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Improvised level – the simplest instrument 10

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H AB = a – b improvised levels are mostly used for a measurement of small height differences (cm) in interiors accuracy is 3 – 5 mm, range depends on the length of the hose-pipe (about 10 m) 11

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Hydrostatic altimeters more sophisticated construction some requirements have to by fulfilled (e.g. special stabilization for suspension of vessels, an indicating needle is used for measurement of liquid level) instruments are used for precise measurement of buildings deformations – baseplates, inspection galleries of dams, nuclear power stations accuracy is about 0,1 mm 12

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Trigonometric method 13

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A theodolite is placed at the point A whose elevation is H A. Height of the instrument v p is measured with a tape or a folding rule. Zenith angle z to a target (e.g. prism), which is placed at the point B and its height is v c, is measured. A distance between the points A and B can be determined: 1.using a baseline on the terrain 2.by direct measurement with a total station 14

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1. Baseline on the terrain The horizontal angles and are measured at the points A and P, the horizontal distance b is measured by a tape: 15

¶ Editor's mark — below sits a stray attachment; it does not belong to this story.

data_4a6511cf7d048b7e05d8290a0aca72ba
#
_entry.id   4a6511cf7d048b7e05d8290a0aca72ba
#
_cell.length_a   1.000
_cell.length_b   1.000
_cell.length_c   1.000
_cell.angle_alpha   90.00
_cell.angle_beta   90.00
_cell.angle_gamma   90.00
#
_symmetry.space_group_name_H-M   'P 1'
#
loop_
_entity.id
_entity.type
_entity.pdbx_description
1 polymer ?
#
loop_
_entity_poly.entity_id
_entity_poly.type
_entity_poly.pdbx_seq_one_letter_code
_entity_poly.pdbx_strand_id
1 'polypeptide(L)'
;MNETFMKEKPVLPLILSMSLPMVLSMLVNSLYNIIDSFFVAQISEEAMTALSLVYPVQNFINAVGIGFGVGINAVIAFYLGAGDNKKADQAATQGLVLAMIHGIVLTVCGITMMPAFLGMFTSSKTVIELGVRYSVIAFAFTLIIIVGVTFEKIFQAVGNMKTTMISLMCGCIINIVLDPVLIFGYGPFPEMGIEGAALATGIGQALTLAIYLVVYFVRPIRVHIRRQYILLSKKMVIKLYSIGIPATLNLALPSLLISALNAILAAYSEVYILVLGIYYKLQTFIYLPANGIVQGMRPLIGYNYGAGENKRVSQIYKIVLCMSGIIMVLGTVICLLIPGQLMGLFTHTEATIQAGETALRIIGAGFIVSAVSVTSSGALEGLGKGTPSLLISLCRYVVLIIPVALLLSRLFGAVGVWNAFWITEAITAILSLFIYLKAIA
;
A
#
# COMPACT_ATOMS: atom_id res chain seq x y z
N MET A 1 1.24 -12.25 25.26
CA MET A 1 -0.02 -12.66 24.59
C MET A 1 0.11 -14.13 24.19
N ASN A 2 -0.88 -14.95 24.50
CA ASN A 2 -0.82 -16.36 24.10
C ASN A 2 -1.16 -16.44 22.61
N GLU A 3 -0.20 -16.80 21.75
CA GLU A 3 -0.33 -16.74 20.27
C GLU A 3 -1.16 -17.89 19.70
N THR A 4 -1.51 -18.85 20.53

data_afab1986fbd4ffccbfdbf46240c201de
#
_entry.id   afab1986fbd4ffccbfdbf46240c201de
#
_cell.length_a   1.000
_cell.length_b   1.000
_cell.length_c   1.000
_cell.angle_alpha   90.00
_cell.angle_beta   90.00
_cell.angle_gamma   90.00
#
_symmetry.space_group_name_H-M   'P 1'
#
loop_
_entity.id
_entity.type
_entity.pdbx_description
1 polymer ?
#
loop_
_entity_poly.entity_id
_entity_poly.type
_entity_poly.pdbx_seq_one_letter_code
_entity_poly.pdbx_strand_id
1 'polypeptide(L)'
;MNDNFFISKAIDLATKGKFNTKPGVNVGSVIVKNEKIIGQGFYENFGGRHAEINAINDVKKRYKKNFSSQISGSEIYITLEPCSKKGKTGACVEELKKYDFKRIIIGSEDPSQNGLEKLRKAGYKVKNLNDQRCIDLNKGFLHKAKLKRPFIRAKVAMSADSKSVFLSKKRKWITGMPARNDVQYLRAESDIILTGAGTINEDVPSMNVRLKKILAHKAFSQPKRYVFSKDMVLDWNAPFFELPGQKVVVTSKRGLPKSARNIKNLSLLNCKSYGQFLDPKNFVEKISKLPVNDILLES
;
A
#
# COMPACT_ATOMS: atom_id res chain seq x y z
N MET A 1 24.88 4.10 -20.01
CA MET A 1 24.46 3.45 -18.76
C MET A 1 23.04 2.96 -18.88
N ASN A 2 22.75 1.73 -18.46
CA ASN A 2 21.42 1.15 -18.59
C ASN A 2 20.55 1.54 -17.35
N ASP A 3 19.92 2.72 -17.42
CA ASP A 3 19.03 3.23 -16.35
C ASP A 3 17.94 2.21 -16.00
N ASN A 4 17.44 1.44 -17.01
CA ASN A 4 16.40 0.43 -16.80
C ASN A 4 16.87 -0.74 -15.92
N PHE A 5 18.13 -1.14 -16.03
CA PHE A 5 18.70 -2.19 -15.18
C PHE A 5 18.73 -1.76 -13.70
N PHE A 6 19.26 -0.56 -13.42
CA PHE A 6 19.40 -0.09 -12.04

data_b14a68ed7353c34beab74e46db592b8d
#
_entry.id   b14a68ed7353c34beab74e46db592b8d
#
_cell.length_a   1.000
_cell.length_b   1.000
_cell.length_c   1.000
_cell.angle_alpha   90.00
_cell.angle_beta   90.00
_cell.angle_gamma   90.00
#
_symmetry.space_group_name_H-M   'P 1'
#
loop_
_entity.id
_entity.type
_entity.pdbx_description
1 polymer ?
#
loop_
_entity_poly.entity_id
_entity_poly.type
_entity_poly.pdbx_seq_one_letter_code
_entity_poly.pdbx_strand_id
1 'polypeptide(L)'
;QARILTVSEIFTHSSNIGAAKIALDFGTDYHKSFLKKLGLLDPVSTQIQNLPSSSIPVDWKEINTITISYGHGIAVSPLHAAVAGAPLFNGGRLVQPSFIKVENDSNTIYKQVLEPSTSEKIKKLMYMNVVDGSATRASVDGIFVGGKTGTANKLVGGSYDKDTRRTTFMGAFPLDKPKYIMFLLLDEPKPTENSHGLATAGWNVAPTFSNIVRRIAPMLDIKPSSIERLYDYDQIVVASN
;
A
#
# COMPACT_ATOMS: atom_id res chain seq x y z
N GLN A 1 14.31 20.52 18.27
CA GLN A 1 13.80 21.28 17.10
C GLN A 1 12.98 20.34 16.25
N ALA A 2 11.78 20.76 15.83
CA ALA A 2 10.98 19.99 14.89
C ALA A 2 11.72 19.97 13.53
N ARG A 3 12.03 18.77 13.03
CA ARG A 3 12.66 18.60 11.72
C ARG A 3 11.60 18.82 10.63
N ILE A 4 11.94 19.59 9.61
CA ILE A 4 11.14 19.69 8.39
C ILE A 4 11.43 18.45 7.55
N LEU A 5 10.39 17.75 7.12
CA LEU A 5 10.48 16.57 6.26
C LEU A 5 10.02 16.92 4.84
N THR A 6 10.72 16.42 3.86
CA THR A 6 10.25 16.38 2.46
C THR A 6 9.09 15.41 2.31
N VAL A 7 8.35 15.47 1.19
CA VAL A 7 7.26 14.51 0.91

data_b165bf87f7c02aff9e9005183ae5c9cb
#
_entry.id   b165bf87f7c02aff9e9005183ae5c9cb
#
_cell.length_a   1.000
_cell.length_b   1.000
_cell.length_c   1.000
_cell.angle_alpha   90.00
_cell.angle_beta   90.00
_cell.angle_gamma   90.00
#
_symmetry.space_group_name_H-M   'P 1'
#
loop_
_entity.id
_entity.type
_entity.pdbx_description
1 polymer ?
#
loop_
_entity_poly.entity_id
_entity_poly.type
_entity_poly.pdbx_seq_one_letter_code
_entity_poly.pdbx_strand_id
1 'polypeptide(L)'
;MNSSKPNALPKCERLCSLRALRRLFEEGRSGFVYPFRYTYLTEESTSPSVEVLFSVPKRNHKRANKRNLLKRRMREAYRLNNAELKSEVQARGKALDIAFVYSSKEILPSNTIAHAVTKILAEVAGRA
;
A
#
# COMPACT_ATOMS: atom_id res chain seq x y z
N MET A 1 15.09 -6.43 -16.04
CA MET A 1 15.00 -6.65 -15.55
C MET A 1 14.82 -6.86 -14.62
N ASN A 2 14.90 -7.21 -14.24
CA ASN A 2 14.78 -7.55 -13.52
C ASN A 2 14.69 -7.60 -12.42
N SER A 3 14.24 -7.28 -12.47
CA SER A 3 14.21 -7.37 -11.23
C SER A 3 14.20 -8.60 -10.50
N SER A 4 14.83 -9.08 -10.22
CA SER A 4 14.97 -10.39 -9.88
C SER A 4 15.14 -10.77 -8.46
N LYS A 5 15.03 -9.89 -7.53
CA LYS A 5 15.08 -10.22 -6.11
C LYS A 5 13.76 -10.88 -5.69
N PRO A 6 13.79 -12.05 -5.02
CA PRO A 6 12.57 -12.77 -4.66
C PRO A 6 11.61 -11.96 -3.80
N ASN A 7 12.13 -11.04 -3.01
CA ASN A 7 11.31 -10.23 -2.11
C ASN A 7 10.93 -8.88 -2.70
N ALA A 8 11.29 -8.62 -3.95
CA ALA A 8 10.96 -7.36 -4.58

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2. measurement of the slope distance (or the height difference) with a total station 16

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The formulas for calculation of the elevation of point B have to be completed with an Earth curvature correction (see lecture 6) and a correction for vertical refraction. If height differences are determined with accuracy about cm, the Earth curvature correction should be introduced to the calculation for distances longer than 300 m and the correction for vertical refraction should be introduced for distances longer than 1000 m. 17

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Vertical refraction a sighting beam is refracted on contact surfaces of air layers over the Earth. The angle of refraction depends on layers densities. The real trajectory of the beam is called curve of refraction and its shape is similar to an arc. curve of refraction shape (its radius R) depends on so called coefficient of refraction which is determined using various physical and mathematical methods. 18

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refraction (its vertical component) affects measured zenith angles (see trigonometric method). Arm of the zenith angle is a tangent line to the curve of refraction and it is pointed at B 2 instead of B. Difference q 2 = B 2 B has to be taken from the calculated height. Formulas for calculation of q 2 have been derived, the difference q 2 depends on the distance between points A and B and on the coefficient of refraction. 19